Friday, 30 March 2012


Good morrow all! And apologies for the huge interval since the last post. I trust you have enjoyed the unnatural, unseasonal but intensely pleasant faux summer.

'I think I'd be more comfortable and pull a less lugubrious face if someone would kindly remove the old fashioned terry nappy.'  A Malayan tapir Tapirus indicus, at London Zoo.  The Zoological Society of London has ongoing conservation projects in more than 50 countries, worldwide.
As usual, the pictures have nothing to do with the text, on this post. We just visited London Zoo, recently, with our daughters and grandchildren.   Click on pix for a larger view.

Three thought-provoking things in the last couple of days.

1. I'm increasingly worried about rare breeds.  
Not long ago the PG purchased, from a farmers' market stall, what looked like an excellent piece of rump steak.  It was dark, correctly matured and begged to be lightly seared in our cast iron, ribbed griddle and eaten with salad and really thin, rattly chips.  But the meat turned out to have the consistency of shoe leather and lacked what I call a proper steak flavour.

The steak came from a Longhorn, I believe, and was sold at a substantial premium because of being a rare breed.

In my experience, the finest steaks on earth, to this day, come from grass-fed, preferably Scottish raised Aberdeen Angus - until recently, the Western World's most popular beef breed.

And this morning, on BBC Radio 4's  Farming Today  I listened to a posh Chef from somewhere or other, saying that Middle White pigs provided superior pork because there was so much fat, and it had so much flavour.  Now in this age of health-obsession, where doctors blench and reach for defibrillator if you so much as hint that you might eat meat more than once a month – and only then, if there's an 'R' in it – isn't an excess of animal fat in cooking a very bad thing?

And didn't rare breeds become rare because they were superseded by better ones, in which geneticists have invested almost a century of careful selection to come up with animals which gain the right sort of weight - ie, more muscle than fat - in the most efficient manner possible?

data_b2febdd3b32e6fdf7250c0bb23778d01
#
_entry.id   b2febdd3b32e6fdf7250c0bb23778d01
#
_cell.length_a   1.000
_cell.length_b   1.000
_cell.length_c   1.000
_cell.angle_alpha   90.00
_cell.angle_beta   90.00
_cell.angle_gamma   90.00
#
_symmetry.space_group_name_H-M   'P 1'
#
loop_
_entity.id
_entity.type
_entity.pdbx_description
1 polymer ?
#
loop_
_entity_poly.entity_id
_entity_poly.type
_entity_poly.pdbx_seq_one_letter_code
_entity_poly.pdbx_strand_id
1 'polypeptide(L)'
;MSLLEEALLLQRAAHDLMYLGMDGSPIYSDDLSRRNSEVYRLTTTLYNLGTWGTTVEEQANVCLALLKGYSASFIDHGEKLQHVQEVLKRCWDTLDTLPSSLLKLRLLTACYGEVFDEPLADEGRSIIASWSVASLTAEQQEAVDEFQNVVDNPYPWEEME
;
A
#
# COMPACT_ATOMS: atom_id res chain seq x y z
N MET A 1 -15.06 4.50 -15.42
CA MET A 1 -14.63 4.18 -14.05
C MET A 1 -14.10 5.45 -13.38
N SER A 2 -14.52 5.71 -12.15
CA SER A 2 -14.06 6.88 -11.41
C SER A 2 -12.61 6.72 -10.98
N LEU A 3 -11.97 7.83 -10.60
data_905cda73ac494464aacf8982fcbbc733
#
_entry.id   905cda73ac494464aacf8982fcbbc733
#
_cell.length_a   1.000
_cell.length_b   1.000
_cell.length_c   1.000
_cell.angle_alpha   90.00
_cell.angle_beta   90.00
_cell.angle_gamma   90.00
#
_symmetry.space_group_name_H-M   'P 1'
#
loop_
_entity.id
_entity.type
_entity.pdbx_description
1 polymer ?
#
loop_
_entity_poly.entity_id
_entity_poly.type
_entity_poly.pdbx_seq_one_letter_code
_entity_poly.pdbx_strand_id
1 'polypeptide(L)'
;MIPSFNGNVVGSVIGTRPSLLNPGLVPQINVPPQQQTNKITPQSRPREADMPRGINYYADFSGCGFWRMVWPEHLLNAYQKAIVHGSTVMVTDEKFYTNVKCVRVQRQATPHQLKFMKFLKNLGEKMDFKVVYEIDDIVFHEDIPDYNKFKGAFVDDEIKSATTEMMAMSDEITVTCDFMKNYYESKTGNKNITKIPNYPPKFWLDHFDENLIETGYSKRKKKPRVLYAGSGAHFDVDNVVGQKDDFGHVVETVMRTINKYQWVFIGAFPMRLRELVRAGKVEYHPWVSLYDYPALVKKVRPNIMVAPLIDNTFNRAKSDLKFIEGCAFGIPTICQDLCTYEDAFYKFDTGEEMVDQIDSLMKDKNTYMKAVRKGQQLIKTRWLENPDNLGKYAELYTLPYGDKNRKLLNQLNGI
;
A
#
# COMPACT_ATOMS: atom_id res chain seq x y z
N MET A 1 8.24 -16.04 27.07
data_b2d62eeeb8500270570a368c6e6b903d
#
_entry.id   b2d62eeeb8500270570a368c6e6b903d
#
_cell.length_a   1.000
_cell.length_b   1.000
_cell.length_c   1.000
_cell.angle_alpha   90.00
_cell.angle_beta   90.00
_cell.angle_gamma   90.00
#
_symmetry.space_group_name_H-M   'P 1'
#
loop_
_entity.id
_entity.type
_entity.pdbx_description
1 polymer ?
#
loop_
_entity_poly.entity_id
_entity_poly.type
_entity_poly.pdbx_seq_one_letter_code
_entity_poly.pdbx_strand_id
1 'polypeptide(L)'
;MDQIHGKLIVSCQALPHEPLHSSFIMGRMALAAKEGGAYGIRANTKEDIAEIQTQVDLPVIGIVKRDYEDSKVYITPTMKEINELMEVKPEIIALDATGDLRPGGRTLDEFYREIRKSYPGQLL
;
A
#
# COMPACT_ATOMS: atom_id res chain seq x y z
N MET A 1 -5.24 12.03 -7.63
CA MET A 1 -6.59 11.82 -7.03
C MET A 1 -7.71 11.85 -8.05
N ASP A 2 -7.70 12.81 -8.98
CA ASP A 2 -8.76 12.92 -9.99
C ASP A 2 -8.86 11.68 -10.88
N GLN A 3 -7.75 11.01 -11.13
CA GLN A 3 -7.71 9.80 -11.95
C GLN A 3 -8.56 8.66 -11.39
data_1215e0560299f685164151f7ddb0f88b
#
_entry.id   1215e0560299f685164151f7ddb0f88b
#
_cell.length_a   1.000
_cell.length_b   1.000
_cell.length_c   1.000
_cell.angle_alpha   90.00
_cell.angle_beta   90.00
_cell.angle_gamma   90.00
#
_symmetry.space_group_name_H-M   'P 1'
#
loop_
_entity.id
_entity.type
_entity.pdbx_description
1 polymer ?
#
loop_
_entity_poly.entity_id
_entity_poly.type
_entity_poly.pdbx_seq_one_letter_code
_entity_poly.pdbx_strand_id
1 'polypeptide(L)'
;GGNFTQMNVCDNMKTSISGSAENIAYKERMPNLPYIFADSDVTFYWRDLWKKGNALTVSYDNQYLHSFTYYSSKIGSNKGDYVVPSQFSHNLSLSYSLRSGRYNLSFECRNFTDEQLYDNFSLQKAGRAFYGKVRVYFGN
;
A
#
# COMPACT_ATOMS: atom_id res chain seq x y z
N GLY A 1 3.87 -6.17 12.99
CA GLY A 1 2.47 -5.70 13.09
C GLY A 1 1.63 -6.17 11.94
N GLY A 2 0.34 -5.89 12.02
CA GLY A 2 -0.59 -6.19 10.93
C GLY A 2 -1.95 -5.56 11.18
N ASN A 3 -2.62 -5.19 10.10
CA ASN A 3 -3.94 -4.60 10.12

Modern, well farmed pork is spectacularly lean.  Back-fat, on modern bacon, is about a centimetre thick, these days, which is healthier than the old fashioned couple of inches – if you dare eat bacon at all, because the Health Police want it made illegal, owing to the toxic preservatives and the fact that eating cured or salted meat is as self-destructive as jumping off Tower Bridge and seeing how far you can fly, by flapping your bare arms, before hitting the Thames and being swept off to Southend in the tidal rip.

Is it possible that rare breed meat is just a tad over-hyped? It's great for fanciers and hobby farmers to preserve and sustain such breeds. Those treasured and cosseted gene pools could have great future value, and I'm enormously in favour of that kind of conservation. Indeed, if taxpayers money must be squandered on farming subsidies, I'd prefer rare breed conservers to get the dosh, than pampered arable grain barons.

But whenever I eat a piece of topside, rasher of properly cured bacon, or a rack of lamb, I'd rather take what my butcher currently offers – meat acquired from local commercial farmers who make wise use of the remarkable progress made in animal breeding.

Tulipa 'Hearts Delight,' kaufmanniana or 'Waterlily' type of surpassing charm.  This one is flowering outside our back door.

2. The GM debate is opening again this year
 Rothamsted Agricultural Research Station is conducting a trial with wheat, genetically modified with material from the peppermint plant.  Pheromones from the modified wheat not only repel sap-sucking insects, but attract their predators.

If the trial is successful, it could lead the way to a new wave of cereal varieties which can match the yields of current high performers, but without the need for costly and potentially contaminating pesticides.

No doubt the arguments will polarise, with the anti-crowd campaigning to continue the ban on GM, and the 'science lobby' – whatever that may be – claiming that the only way to feed the world is with full-on, intensive, science-based agriculture.

But the world is closer to a crisis point than many of us care to believe.  Nations like China and India, with burgeoning economies – tomorrow's superpowers – seem to be adopting unsustainable 'Western' lifestyles.  Demands for cereals and meat continue to grow and, under current technology, it is not possible to continue the required growth in yields.

Modern, intensive agriculture is oil-based and there aren't the resources left, to achieve the growth targets as set out by UN's Food and Agriculture Organisation.  (If you want to take this seriously, have a look at this PDF )